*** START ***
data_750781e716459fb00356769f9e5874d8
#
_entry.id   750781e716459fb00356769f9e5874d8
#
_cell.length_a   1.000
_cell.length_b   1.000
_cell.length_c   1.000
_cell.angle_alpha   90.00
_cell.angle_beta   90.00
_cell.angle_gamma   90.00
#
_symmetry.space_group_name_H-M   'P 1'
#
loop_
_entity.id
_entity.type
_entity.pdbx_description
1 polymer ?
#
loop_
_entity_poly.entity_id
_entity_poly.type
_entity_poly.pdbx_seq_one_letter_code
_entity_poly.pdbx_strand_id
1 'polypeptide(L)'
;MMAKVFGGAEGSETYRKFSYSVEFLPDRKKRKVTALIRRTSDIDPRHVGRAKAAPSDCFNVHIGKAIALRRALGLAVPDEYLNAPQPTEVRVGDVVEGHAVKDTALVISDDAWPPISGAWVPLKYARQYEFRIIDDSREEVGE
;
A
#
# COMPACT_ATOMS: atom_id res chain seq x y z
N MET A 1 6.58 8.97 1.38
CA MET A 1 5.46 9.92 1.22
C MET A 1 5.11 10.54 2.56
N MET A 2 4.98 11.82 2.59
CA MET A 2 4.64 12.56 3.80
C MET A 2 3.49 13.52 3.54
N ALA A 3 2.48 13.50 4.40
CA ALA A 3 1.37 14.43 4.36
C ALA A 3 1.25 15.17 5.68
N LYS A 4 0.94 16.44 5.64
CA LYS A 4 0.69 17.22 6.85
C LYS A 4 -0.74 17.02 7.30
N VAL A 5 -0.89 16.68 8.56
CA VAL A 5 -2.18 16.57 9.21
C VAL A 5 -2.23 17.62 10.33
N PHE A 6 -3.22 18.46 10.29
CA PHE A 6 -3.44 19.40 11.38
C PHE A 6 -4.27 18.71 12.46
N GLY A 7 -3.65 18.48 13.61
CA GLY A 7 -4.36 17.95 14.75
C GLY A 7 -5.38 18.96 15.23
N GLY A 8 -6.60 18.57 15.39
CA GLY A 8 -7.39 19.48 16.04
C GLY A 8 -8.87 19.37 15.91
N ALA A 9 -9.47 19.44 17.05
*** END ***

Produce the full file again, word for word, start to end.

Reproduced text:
data_750781e716459fb00356769f9e5874d8
#
_entry.id   750781e716459fb00356769f9e5874d8
#
_cell.length_a   1.000
_cell.length_b   1.000
_cell.length_c   1.000
_cell.angle_alpha   90.00
_cell.angle_beta   90.00
_cell.angle_gamma   90.00
#
_symmetry.space_group_name_H-M   'P 1'
#
loop_
_entity.id
_entity.type
_entity.pdbx_description
1 polymer ?
#
loop_
_entity_poly.entity_id
_entity_poly.type
_entity_poly.pdbx_seq_one_letter_code
_entity_poly.pdbx_strand_id
1 'polypeptide(L)'
;MMAKVFGGAEGSETYRKFSYSVEFLPDRKKRKVTALIRRTSDIDPRHVGRAKAAPSDCFNVHIGKAIALRRALGLAVPDEYLNAPQPTEVRVGDVVEGHAVKDTALVISDDAWPPISGAWVPLKYARQYEFRIIDDSREEVGE
;
A
#
# COMPACT_ATOMS: atom_id res chain seq x y z
N MET A 1 6.58 8.97 1.38
CA MET A 1 5.46 9.92 1.22
C MET A 1 5.11 10.54 2.56
N MET A 2 4.98 11.82 2.59
CA MET A 2 4.64 12.56 3.80
C MET A 2 3.49 13.52 3.54
N ALA A 3 2.48 13.50 4.40
CA ALA A 3 1.37 14.43 4.36
C ALA A 3 1.25 15.17 5.68
N LYS A 4 0.94 16.44 5.64
CA LYS A 4 0.69 17.22 6.85
C LYS A 4 -0.74 17.02 7.30
N VAL A 5 -0.89 16.68 8.56
CA VAL A 5 -2.18 16.57 9.21
C VAL A 5 -2.23 17.62 10.33
N PHE A 6 -3.22 18.46 10.29
CA PHE A 6 -3.44 19.40 11.38
C PHE A 6 -4.27 18.71 12.46
N GLY A 7 -3.65 18.48 13.61
CA GLY A 7 -4.36 17.95 14.75
C GLY A 7 -5.38 18.96 15.23
N GLY A 8 -6.60 18.57 15.39
CA GLY A 8 -7.39 19.48 16.04
C GLY A 8 -8.87 19.37 15.91
N ALA A 9 -9.47 19.44 17.05